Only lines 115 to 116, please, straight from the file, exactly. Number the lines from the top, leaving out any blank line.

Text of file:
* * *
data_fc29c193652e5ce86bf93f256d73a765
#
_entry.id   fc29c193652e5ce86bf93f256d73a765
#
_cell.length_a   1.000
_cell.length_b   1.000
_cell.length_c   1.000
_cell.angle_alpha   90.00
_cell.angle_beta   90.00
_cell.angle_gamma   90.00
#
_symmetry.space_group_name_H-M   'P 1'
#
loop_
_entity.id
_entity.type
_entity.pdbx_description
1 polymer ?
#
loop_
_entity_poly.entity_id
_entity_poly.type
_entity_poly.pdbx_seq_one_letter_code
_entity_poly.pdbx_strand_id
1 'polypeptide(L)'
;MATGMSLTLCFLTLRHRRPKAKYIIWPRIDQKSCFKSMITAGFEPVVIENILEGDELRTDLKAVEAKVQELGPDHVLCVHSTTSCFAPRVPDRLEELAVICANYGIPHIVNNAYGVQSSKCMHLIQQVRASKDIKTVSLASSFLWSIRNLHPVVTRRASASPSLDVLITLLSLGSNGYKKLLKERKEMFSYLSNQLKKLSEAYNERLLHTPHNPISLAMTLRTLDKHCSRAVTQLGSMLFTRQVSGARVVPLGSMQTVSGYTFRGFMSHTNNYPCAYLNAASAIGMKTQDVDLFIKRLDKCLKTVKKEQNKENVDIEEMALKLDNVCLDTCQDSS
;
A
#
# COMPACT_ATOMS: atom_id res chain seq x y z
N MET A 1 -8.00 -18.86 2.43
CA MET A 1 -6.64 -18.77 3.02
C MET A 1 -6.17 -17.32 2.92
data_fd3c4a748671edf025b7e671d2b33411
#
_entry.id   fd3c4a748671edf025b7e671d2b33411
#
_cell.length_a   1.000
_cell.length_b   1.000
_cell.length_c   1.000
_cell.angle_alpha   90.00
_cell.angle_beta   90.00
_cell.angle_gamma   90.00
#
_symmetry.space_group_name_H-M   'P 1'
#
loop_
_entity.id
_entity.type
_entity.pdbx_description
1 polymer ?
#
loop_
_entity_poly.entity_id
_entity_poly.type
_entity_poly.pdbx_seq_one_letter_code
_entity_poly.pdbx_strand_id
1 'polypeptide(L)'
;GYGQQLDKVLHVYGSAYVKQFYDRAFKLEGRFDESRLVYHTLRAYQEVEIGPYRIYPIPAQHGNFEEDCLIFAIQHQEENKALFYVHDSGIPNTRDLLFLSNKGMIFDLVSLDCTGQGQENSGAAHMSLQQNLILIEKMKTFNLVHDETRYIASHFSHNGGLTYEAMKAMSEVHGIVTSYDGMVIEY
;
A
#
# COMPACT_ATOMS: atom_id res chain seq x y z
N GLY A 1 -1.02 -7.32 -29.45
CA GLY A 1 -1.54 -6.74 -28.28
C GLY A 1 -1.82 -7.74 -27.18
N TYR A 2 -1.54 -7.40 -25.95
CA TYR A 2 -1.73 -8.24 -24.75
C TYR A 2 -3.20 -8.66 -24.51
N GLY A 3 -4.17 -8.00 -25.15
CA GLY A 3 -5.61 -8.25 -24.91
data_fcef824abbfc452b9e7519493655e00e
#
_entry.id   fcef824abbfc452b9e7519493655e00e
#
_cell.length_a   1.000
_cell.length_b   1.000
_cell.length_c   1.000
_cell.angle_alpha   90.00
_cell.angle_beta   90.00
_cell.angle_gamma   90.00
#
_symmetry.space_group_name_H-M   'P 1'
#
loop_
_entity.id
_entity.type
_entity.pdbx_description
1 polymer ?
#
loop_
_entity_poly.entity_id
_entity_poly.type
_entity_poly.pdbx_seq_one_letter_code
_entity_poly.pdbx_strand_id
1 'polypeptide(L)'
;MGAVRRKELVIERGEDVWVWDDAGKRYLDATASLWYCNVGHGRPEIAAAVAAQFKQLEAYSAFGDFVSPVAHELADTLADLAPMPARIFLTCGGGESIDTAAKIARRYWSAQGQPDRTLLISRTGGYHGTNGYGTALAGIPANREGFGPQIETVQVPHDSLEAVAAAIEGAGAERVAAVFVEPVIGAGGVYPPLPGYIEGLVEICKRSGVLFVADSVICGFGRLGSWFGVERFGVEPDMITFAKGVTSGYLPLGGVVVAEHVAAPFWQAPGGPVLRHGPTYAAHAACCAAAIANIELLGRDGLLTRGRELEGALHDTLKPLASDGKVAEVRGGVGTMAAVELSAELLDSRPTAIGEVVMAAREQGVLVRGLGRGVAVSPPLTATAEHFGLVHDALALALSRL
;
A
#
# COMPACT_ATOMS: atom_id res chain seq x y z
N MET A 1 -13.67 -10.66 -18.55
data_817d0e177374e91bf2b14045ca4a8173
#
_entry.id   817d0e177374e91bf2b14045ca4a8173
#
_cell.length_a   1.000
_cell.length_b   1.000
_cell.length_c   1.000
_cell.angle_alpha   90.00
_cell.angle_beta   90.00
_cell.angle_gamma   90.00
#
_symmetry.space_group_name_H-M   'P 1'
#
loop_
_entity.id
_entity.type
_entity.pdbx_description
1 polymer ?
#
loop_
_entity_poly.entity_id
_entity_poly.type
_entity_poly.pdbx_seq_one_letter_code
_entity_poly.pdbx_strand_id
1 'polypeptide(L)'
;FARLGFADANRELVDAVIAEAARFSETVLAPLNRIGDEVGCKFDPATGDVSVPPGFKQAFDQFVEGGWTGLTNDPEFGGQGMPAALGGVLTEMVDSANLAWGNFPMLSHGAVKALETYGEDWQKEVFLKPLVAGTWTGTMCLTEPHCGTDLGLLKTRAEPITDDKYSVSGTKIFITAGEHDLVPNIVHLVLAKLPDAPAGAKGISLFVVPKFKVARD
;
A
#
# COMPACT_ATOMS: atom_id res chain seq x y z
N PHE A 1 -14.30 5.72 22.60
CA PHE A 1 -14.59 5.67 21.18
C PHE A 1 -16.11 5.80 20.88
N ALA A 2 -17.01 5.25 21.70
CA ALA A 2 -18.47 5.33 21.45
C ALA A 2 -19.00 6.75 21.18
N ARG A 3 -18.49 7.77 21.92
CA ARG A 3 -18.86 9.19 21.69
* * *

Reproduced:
#
loop_